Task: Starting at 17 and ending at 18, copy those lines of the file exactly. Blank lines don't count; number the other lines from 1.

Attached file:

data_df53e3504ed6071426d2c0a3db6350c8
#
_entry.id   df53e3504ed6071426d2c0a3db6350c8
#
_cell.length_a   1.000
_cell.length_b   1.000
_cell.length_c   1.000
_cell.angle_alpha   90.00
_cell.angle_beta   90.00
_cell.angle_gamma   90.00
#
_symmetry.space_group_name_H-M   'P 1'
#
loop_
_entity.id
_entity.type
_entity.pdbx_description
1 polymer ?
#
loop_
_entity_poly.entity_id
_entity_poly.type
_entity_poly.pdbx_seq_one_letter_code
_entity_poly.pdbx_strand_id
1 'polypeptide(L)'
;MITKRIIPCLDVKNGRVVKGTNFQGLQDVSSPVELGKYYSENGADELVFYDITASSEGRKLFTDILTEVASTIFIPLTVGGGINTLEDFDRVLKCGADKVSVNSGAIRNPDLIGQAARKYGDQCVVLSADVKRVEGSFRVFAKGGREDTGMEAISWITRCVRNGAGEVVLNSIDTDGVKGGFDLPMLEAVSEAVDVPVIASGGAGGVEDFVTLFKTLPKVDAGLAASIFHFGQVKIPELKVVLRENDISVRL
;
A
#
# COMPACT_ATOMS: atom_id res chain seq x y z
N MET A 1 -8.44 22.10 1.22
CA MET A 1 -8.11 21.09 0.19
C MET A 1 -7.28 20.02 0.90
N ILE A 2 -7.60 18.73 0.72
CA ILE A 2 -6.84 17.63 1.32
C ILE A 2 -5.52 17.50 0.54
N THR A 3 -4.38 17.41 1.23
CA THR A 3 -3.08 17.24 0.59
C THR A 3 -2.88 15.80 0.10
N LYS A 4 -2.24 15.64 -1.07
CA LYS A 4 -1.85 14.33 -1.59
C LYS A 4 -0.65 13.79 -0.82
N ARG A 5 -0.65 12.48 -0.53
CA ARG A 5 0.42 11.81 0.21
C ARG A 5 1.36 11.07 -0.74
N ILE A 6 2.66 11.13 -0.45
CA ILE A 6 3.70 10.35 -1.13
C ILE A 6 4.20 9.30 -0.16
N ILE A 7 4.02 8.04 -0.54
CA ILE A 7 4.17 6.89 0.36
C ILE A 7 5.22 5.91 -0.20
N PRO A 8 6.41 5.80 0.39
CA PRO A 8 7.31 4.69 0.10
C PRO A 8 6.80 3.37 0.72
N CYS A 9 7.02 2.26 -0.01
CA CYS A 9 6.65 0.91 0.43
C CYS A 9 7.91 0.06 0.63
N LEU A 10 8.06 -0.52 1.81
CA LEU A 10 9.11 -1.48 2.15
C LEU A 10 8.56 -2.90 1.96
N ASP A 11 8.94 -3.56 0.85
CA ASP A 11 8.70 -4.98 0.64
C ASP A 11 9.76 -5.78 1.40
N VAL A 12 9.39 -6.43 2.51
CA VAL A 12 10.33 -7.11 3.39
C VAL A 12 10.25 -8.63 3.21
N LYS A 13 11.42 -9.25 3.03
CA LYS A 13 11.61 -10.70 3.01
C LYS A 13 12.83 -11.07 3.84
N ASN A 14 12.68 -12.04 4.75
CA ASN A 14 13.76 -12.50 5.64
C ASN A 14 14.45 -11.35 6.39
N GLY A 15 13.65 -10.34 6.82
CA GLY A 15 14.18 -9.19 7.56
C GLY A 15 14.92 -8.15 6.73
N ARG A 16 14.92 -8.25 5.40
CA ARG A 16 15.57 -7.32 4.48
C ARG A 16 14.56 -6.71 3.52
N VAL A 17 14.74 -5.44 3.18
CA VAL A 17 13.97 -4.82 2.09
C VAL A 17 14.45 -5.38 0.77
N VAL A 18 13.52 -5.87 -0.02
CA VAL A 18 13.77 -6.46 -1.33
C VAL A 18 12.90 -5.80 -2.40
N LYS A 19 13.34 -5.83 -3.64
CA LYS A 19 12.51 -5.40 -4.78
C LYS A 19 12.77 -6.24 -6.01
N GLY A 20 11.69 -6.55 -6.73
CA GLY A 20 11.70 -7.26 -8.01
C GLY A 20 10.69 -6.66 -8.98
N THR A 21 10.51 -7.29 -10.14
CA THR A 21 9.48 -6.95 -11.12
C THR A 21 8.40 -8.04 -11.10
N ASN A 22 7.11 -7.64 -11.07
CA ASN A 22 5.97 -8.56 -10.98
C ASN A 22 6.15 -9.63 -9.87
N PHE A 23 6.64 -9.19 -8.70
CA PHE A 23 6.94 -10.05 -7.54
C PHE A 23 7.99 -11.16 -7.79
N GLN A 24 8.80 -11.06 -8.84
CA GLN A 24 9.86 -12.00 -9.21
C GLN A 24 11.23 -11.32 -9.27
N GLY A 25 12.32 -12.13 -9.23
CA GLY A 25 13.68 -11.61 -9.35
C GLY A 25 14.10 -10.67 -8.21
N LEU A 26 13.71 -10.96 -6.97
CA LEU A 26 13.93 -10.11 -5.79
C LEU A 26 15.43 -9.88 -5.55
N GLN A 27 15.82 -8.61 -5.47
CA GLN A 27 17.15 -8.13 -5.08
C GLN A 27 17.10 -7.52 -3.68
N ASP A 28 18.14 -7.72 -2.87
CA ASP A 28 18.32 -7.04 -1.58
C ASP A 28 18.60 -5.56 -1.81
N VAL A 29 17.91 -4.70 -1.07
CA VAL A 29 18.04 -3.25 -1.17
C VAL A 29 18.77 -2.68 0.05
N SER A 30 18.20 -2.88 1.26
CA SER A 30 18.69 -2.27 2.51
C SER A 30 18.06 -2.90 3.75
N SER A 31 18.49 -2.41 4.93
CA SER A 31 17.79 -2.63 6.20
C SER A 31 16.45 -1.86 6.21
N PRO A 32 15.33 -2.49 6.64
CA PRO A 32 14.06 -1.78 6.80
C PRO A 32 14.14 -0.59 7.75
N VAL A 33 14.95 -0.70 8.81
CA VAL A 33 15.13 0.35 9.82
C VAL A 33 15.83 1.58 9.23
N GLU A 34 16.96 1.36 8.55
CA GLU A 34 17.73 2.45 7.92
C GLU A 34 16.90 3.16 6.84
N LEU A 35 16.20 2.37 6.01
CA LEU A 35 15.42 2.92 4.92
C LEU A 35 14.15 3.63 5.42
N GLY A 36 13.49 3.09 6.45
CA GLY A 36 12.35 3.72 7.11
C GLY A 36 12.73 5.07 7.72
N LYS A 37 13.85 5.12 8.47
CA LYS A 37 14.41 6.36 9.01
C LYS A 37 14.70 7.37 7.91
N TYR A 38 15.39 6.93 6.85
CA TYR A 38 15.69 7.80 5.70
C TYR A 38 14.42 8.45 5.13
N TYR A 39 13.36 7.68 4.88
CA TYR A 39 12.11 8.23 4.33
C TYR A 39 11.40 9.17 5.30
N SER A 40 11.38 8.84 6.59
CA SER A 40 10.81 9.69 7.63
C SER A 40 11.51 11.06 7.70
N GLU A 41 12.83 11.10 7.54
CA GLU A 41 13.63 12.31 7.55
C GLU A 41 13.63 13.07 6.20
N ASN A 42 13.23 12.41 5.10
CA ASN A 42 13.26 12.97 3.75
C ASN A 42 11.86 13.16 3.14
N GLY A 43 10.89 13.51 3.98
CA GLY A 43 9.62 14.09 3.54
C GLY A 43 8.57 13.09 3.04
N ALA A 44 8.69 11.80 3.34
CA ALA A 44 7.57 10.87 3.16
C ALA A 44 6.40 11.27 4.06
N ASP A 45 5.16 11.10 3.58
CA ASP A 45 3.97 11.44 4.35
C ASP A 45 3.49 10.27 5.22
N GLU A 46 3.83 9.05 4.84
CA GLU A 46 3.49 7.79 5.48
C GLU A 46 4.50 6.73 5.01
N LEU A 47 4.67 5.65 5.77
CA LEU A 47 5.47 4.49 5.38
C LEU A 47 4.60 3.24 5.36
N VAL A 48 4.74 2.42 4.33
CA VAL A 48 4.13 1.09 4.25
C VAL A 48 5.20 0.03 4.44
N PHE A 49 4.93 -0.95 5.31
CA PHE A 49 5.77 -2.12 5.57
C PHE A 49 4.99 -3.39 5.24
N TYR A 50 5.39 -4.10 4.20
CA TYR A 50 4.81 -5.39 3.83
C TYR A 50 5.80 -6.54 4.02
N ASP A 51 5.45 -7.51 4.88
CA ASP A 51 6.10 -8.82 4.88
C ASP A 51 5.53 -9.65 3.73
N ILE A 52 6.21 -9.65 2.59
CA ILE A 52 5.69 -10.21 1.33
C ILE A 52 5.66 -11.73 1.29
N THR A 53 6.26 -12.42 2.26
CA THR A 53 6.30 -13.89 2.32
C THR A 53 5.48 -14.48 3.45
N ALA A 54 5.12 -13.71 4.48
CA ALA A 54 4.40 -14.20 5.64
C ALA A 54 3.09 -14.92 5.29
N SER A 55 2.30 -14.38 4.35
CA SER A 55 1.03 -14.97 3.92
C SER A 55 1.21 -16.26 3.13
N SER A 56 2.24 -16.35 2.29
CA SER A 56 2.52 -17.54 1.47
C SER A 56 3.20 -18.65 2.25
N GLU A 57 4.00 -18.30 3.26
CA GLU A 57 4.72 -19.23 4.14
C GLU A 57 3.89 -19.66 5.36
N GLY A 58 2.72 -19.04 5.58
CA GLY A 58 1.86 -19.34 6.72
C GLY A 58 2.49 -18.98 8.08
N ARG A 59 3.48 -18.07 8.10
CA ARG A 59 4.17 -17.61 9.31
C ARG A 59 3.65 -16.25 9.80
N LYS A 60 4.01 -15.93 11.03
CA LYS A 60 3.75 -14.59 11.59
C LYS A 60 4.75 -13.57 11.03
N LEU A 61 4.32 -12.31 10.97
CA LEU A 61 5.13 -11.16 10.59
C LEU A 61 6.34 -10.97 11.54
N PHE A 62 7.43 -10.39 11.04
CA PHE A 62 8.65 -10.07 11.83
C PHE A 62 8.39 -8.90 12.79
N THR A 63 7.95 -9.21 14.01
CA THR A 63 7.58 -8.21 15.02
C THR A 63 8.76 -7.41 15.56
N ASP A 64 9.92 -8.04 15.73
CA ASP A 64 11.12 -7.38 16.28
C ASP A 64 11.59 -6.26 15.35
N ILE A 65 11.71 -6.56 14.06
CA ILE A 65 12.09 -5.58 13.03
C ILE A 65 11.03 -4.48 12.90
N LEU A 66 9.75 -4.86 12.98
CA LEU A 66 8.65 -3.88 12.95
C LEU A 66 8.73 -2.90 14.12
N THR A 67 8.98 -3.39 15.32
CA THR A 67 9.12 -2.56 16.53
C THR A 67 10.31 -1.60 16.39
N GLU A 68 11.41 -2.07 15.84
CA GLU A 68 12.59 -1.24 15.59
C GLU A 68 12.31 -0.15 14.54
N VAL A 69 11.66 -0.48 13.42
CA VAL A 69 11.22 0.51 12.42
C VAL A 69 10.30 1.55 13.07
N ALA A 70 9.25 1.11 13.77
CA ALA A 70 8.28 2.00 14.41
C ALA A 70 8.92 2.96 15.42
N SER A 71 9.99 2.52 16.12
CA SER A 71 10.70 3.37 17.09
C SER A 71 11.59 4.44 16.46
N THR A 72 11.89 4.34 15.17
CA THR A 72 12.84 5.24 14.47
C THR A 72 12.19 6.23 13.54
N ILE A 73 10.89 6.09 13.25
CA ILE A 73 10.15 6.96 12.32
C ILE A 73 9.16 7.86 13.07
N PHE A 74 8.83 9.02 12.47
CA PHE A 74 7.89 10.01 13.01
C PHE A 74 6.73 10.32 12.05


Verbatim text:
_entity.pdbx_description
1 polymer ?